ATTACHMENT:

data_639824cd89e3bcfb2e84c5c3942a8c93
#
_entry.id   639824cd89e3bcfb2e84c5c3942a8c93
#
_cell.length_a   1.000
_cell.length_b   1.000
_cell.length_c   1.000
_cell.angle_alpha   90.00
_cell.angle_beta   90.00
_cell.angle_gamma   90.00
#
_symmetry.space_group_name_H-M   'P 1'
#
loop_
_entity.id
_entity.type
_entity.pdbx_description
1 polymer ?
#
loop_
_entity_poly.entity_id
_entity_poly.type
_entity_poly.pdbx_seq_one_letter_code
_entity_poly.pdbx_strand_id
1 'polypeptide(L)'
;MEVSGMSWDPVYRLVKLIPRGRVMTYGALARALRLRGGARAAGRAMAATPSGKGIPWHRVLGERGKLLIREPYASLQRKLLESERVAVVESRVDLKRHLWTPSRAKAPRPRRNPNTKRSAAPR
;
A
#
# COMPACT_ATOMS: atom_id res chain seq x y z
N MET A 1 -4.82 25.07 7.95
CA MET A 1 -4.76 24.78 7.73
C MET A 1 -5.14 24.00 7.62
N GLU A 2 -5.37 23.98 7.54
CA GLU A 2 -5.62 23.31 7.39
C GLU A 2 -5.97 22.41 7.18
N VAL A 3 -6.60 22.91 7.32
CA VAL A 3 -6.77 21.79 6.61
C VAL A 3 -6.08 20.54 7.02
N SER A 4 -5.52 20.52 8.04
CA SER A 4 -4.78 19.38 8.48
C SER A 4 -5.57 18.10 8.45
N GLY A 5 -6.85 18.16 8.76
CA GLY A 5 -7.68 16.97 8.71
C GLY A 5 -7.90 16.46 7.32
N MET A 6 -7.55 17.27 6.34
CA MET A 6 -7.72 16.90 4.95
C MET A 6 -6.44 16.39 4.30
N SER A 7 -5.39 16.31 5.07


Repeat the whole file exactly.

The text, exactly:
data_639824cd89e3bcfb2e84c5c3942a8c93
#
_entry.id   639824cd89e3bcfb2e84c5c3942a8c93
#
_cell.length_a   1.000
_cell.length_b   1.000
_cell.length_c   1.000
_cell.angle_alpha   90.00
_cell.angle_beta   90.00
_cell.angle_gamma   90.00
#
_symmetry.space_group_name_H-M   'P 1'
#
loop_
_entity.id
_entity.type
_entity.pdbx_description
1 polymer ?
#
loop_
_entity_poly.entity_id
_entity_poly.type
_entity_poly.pdbx_seq_one_letter_code
_entity_poly.pdbx_strand_id
1 'polypeptide(L)'
;MEVSGMSWDPVYRLVKLIPRGRVMTYGALARALRLRGGARAAGRAMAATPSGKGIPWHRVLGERGKLLIREPYASLQRKLLESERVAVVESRVDLKRHLWTPSRAKAPRPRRNPNTKRSAAPR
;
A
#
# COMPACT_ATOMS: atom_id res chain seq x y z
N MET A 1 -4.82 25.07 7.95
CA MET A 1 -4.76 24.78 7.73
C MET A 1 -5.14 24.00 7.62
N GLU A 2 -5.37 23.98 7.54
CA GLU A 2 -5.62 23.31 7.39
C GLU A 2 -5.97 22.41 7.18
N VAL A 3 -6.60 22.91 7.32
CA VAL A 3 -6.77 21.79 6.61
C VAL A 3 -6.08 20.54 7.02
N SER A 4 -5.52 20.52 8.04
CA SER A 4 -4.78 19.38 8.48
C SER A 4 -5.57 18.10 8.45
N GLY A 5 -6.85 18.16 8.76
CA GLY A 5 -7.68 16.97 8.71
C GLY A 5 -7.90 16.46 7.32
N MET A 6 -7.55 17.27 6.34
CA MET A 6 -7.72 16.90 4.95
C MET A 6 -6.44 16.39 4.30
N SER A 7 -5.39 16.31 5.07